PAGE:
IORMA Advisory Board
in conversation with
Ian McGarrigle, founder of the World Retail Congress, has spent most of his working life in retail. Ian has worked across global markets including the Middle East and was on global PR consultancy Bell Pottinger’s retail team until earlier this year. IORMA values Ian’s presence on its board because of his widespread industry experience and his open mind and keenness to explore all aspects of retail, as seen from the fascinating topics, speakers and panels conceived at successive conferences. Ian is super-connected across all aspects of retail and has an unrivalled insight into consumer behavior.
I approached Ian to share some of his knowledge and motivation for participating in IORMA.
PML: It is an exciting time right now as you leave Bell Pottinger to focus full time on the World Retail congress. Is this a sign of confidence in the future?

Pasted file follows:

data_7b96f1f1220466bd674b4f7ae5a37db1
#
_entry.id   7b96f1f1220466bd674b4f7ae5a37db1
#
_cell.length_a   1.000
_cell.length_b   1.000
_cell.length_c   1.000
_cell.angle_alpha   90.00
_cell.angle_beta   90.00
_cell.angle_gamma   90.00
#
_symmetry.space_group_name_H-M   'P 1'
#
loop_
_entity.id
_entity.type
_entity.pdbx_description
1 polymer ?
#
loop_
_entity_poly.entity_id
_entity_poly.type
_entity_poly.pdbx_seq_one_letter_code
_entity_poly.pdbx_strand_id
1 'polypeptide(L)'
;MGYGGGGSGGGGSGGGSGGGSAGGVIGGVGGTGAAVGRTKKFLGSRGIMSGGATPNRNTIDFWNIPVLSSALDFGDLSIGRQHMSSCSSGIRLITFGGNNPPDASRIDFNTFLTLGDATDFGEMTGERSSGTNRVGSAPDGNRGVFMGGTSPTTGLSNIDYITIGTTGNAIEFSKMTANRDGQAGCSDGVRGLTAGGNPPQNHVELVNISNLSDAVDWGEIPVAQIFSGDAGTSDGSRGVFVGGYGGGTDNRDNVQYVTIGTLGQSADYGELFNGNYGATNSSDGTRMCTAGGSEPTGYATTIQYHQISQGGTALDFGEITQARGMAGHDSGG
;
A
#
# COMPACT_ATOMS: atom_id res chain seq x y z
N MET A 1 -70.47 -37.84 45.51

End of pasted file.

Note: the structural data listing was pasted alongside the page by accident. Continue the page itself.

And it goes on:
IM: I am delighted to be back; it is very exciting as I was involved in the launch of the congress back in 2007. It was hard work creating it prior to that and I thoroughly enjoyed my work at Bell Pottinger and when I was invited back I was delighted as there were many global changes being driven by the internet, e-commerce and social media. The industry has changed so much and we want to drive the congress forward with new ideas to reflect what is going on.
PML: You have been on the IORMA board since its inception and I assume you were attracted by the work of IORMA in Omni-channel retail: what was your main motivation for joining?
IM: When I was approached by John, who explained the aims and objectives I felt I had to be involved. At the time we were just starting to embrace Omni-channel as a descriptor of what was happening in retail and I fully applauded the aims that John and the team were initiating and felt I wanted to be part of that and to help.
PML: What help do you think IORMA can bring to prospective associates and what is the value of IORMA to people in retail?